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Useful, Yet Lesser-Known Features of AutoCAD Electrical

31 Jul, 2017 By: Elvis R. Sverko

IMAGINiT Tricks Tutorial: Learn about commands related to displaying wire color and gauge labels, wire number placement, and more.


 

Wire Number Placement

Placement of the wire number on a schematic is critical, as it provides important information directly on the schematic, but it should also be done in a way that makes the drawing neat, clean, and legible. Here are a few tools to help with that task.

The Project Properties, and thus the Drawing Properties, provides a default way for the software to consistently place wire numbers on the schematic. In these Properties dialog boxes, on the Wire Numbers tab, in the New Wire Number Placement section, the user can determine the default properties for the wire number placement. These settings are a fundamental tool in AutoCAD Electrical, and every user probably already knows how to modify it to their needs.

But after the wire numbers are placed, there are some tools to help clean up or simply override and modify any individual wire number after placement. (Hopefully, you’re familiar with the Scoot tool, so we won’t go there. We also will not go looking into the specific settings in the Project and Drawing Properties dialog boxes.)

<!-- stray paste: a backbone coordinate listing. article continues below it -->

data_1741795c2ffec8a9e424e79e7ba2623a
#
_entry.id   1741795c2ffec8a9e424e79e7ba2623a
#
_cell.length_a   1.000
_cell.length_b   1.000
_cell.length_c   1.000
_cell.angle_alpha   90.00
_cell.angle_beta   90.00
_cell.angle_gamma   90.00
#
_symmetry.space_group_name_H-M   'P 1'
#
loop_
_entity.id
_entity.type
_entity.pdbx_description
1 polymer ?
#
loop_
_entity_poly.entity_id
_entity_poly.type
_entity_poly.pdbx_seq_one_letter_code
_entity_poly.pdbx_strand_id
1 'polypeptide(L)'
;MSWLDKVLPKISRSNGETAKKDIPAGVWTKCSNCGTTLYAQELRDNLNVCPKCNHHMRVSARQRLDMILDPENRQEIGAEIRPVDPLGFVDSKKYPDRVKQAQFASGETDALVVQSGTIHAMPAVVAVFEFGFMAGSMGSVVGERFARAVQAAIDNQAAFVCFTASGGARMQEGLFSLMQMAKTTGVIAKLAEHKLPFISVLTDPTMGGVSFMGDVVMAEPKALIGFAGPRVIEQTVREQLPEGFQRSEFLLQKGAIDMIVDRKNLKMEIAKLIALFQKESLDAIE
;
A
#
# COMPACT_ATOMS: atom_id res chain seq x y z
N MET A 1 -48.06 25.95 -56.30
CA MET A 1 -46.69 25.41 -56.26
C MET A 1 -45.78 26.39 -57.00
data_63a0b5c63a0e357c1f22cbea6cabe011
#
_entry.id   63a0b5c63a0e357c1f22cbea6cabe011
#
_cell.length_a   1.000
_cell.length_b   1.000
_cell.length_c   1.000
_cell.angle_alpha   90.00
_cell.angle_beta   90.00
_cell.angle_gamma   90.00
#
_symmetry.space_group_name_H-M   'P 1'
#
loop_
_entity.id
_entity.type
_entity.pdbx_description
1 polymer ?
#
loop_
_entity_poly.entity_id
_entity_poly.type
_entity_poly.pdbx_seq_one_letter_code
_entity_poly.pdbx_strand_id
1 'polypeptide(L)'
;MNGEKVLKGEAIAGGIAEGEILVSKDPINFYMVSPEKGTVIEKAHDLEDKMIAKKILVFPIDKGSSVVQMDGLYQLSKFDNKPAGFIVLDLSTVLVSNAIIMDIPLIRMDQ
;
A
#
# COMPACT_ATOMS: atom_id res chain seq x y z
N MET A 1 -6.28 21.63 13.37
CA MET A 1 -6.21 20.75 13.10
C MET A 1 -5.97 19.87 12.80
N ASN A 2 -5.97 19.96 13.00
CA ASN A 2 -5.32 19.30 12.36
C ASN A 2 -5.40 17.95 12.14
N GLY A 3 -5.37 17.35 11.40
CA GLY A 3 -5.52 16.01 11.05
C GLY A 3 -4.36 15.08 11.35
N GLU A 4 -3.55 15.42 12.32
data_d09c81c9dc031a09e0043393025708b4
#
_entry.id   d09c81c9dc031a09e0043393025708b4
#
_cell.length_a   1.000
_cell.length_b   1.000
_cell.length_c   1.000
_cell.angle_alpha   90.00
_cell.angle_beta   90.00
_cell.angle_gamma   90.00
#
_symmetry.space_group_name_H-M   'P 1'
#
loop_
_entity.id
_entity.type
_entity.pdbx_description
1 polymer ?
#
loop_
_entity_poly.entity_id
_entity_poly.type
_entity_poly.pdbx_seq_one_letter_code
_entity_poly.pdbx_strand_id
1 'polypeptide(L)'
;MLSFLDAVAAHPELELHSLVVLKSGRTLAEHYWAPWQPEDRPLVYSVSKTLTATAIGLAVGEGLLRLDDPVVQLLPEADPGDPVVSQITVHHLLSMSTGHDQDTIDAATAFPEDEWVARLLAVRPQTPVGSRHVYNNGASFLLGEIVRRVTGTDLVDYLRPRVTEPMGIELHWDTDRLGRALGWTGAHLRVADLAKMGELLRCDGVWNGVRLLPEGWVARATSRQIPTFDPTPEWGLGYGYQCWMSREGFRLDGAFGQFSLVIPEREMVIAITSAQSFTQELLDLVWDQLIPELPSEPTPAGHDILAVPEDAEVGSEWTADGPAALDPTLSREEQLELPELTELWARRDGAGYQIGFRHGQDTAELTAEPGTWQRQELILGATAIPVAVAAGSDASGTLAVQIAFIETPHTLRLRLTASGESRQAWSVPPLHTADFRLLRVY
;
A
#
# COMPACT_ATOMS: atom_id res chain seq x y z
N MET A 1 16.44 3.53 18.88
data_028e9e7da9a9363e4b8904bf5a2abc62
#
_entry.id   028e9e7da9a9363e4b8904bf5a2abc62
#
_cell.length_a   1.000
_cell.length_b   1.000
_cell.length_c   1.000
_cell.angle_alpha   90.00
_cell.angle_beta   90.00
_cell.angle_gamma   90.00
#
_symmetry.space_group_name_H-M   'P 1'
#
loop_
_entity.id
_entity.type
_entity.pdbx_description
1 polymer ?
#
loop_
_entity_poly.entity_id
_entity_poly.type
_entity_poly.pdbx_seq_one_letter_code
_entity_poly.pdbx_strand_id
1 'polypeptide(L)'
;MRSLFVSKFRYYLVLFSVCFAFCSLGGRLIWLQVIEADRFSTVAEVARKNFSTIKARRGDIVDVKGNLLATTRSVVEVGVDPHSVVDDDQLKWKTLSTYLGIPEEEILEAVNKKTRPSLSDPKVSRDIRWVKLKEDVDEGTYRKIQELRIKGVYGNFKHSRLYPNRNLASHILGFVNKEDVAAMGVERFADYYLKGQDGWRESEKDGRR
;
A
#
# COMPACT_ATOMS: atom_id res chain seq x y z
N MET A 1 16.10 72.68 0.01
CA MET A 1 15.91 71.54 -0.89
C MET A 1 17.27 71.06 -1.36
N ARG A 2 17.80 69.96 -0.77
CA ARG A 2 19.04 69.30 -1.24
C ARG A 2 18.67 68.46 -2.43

To alter the position of the wire number, there are two commands that can help with that modification. To toggle between either above or below the wire number, you can use the Flip Wire Number command found on the Schematic tab, Edit Wires/Wire Numbers panel as shown below.



To switch from either above or below the wire number to an in-line number, use the Toggle Wire Number In-line command. This command will also switch an in-line wire number back to an above wire number. You can find this command also on the Schematic tab, Edit Wires/Wire Numbers panel, as shown below.



These two commands can be used to switch wire numbers from some of the below example locations to the other ones.

You can change it from:


to change it to:


or change it to:


and finally, change it back to the initial position.

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About the Author: Elvis R. Sverko


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